1.8 # of HIV-infected individuals screened for TB in CDC/GAP-supported VCT sites that have initiated TB treatment

1.9 # of HIV-infected individuals screened for TB in CDC/GAP-supported VCT sites that have initiated TB preventive therapy

1.10 # and % observed HIV counseling sessions meeting international or national standards for quality counseling in VCT sites supported by CDC/GAP

gap planning budgeting reporting system development of data entry analysis tool
GAP Planning, Budgeting & Reporting System Development of Data Entry & Analysis Tool

Step 1: CAP, AR - HQ function

To assist with

  • collating / analyzing CAP & AR information for overall GAP annual report
  • sharing of information

Step 2: CAP, AR - Field function

To provide a data entry tool for CAP and AR

gap planning budgeting reporting system development of data entry analysis tool132
GAP Planning, Budgeting & Reporting System Development of Data Entry & Analysis Tool

Step 3: Budget information

To assist with linking budget information to CAP, AR

Next Steps to be explored

For example:

To track TA requests, response, provider, schedule, FU

planning for next steps instructions
Planning for Next Steps“Instructions”
  • Review the Action Planning Worksheet for completeness (note: this worksheet is for your use only).
  • Complete the Technical Assistance Needs Worksheet (note: please hand in to Kanchan Reed before leaving).
m e capacity
The ability to conduct effective monitoring and evaluation and use M&E findings for program management and improvement.M&E Capacity
general readiness to evaluate
General Readiness to Evaluate

Not Ready

  • Is there a willingness to evaluate?
  • Have the intended users of the evaluation been identified?
  • Is there a logic model describing planned implementation and outcomes?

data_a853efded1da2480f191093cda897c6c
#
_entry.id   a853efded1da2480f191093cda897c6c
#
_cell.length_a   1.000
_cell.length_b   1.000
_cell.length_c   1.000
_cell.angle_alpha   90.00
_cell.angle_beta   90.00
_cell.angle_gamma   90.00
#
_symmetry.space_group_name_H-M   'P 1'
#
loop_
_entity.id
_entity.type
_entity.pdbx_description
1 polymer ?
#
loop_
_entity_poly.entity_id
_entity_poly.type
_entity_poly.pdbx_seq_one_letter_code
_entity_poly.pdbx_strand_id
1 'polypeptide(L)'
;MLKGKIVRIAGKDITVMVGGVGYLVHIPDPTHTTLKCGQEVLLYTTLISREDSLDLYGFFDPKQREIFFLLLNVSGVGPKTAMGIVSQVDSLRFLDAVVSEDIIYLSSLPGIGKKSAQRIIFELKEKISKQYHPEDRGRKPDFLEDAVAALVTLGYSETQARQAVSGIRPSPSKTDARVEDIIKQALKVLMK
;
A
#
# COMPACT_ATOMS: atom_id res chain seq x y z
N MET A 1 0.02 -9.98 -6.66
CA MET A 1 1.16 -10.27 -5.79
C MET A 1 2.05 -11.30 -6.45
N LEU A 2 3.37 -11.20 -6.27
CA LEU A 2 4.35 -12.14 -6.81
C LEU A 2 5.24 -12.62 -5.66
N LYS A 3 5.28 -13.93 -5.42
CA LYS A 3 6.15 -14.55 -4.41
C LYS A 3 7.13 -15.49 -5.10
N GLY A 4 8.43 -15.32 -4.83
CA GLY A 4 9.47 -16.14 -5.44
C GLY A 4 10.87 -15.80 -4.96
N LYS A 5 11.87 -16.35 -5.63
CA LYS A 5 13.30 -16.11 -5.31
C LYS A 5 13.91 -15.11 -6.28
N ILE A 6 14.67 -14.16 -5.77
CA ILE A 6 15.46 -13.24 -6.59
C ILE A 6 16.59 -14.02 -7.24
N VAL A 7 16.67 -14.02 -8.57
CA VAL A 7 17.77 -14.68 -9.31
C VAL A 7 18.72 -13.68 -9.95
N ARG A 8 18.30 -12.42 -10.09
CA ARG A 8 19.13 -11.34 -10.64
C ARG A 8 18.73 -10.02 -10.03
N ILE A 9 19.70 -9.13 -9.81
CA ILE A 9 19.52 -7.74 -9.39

• Have evaluation questions been identified?
  • Is there a desire to use the evaluation findings?
  • Have data needs been determined?
  • Are the data needed available or feasible to collect?
  • Have evaluation resources been secured?
  • Have data collection, management, and analysis procedures been developed?
  • Is there a strategy to disseminate and use the evaluation findings?

Ready to

Evaluate!

readiness to evaluate outcomes
Readiness to Evaluate Outcomes

Not Ready

  • Is the program sustainable?
  • Is the program implemented with fidelity to its plan?
  • Is the program stable over time?
  • Does the program reach a sufficient number of people?
  • Is the program delivered with sufficient dosage?

Ready to

Evaluate!

framework for m e capacity
Framework for M&E Capacity
  • Motivational Forces
    • The reasons why M&E happens
      • Internal incentives
      • External policies
  • Organizational Environment
    • The characteristics of an agency in which M&E occurs
      • Leadership
      • Organizational norms
      • Job responsibilities
  • Workplace and Professional Development
    • The knowledge, skills, and abilities of the people who conduct M&E
      • Technical skills
      • Training opportunities
framework for m e capacity141
Framework for M&E Capacity
  • Resources and Support
    • The practical assets needed for M&E
      • M&E funds
      • Management information systems
      • Logic models and SMART objectives
  • Learning from Experience
    • The changes that occur in people, agencies, and interventions during and after M&E
      • Planning to use M&E data
      • Actually using M&E data
evaluation technical assistance resources
Evaluation Technical Assistance Resources
  • GAP M&E Team, CDC
  • UTAP Providers
  • National and local consultants
  • University faculty
  • Graduate students
  • Volunteers (e.g., evaluation association members)
  • Websites
working with an evaluation consultant
Working with an Evaluation Consultant
  • Select a TA provider who knows the topic
  • Select a TA provider who is culturally competent and can communicate clearly with different stakeholders (e.g., program managers, front line staff, community members)
  • Clarify the roles and responsibilities of the TA provider and stakeholders
  • Establish a workplan and timeline
  • Meet regularly with the TA provider to monitor progress
  • Use the TA provider to build internal capacity